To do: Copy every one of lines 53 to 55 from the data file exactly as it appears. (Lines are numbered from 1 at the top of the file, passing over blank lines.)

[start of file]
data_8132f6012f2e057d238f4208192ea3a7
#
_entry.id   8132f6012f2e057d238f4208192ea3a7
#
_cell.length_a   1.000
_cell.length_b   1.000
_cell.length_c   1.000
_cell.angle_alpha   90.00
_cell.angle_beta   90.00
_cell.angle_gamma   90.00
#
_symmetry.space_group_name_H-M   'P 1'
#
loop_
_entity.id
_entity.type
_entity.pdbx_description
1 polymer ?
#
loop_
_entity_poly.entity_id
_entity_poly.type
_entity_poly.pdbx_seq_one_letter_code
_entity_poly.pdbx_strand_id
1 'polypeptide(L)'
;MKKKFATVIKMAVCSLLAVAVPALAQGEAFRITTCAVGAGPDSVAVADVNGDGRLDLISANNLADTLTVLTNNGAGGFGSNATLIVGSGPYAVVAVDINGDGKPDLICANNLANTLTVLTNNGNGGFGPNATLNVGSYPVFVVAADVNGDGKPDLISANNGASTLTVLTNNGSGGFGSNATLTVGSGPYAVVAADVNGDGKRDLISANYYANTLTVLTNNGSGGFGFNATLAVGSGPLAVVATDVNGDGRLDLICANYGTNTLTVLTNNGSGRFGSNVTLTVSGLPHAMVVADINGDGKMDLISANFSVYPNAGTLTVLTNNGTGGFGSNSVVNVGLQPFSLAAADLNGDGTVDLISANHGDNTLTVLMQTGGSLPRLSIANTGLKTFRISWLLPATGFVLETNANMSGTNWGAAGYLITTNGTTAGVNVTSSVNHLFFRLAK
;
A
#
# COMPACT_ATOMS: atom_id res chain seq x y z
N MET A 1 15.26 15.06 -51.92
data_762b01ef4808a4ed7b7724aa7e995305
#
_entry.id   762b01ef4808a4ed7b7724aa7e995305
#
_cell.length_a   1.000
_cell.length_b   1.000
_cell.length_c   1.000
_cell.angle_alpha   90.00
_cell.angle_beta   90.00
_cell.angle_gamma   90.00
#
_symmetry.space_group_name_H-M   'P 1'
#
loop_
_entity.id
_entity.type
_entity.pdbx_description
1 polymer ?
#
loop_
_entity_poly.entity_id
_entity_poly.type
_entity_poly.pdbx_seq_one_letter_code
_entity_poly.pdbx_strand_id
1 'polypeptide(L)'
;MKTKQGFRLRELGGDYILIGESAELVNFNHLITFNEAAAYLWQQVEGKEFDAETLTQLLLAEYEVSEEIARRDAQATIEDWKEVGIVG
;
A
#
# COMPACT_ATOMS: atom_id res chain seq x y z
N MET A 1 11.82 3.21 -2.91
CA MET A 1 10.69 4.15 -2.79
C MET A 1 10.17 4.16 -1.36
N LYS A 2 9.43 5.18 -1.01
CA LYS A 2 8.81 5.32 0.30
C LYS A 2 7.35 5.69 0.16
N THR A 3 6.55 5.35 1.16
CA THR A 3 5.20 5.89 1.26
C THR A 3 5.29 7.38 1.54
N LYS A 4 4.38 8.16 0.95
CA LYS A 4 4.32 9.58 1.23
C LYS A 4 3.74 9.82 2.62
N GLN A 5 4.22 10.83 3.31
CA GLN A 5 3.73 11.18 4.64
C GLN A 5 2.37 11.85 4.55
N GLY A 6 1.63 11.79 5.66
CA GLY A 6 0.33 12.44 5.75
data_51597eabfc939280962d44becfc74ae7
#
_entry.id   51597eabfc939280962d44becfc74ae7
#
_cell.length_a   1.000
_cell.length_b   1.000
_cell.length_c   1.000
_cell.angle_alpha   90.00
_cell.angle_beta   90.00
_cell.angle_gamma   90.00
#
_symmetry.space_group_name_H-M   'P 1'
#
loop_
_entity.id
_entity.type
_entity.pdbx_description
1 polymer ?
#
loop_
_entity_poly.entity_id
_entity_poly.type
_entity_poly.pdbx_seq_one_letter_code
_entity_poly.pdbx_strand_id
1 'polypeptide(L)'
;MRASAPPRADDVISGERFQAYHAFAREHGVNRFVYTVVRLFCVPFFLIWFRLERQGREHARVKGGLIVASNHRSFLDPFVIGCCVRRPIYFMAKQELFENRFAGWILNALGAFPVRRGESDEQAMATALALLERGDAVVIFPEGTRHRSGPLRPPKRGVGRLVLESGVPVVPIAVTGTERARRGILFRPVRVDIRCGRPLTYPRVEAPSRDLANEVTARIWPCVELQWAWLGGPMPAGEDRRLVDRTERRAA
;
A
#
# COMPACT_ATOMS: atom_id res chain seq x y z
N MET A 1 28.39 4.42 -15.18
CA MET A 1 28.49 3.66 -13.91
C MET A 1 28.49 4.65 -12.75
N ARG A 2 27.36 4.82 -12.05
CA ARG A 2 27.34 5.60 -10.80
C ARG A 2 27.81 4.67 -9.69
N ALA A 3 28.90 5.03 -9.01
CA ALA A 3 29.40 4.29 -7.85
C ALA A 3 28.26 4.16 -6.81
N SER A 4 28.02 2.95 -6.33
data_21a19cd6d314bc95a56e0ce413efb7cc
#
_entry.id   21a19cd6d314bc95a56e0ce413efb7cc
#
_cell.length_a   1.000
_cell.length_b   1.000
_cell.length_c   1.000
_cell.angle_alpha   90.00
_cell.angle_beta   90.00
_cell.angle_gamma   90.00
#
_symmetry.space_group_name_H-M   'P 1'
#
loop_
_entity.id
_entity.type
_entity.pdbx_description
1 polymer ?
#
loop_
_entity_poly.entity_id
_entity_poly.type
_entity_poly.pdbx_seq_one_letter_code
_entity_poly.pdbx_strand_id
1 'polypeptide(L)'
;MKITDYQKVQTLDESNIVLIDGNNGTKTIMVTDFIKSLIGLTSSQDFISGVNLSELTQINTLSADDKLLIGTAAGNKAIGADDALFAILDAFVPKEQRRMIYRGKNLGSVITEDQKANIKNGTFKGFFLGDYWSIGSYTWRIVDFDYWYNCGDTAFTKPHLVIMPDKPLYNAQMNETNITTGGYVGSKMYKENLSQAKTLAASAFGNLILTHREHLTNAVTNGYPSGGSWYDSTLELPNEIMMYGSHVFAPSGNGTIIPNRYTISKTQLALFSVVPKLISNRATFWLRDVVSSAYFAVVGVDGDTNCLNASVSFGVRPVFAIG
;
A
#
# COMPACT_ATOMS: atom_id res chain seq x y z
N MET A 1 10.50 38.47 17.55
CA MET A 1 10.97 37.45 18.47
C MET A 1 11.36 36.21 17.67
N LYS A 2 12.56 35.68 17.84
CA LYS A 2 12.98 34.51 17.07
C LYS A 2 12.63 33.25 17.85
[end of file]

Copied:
_entity_poly.type
_entity_poly.pdbx_seq_one_letter_code
_entity_poly.pdbx_strand_id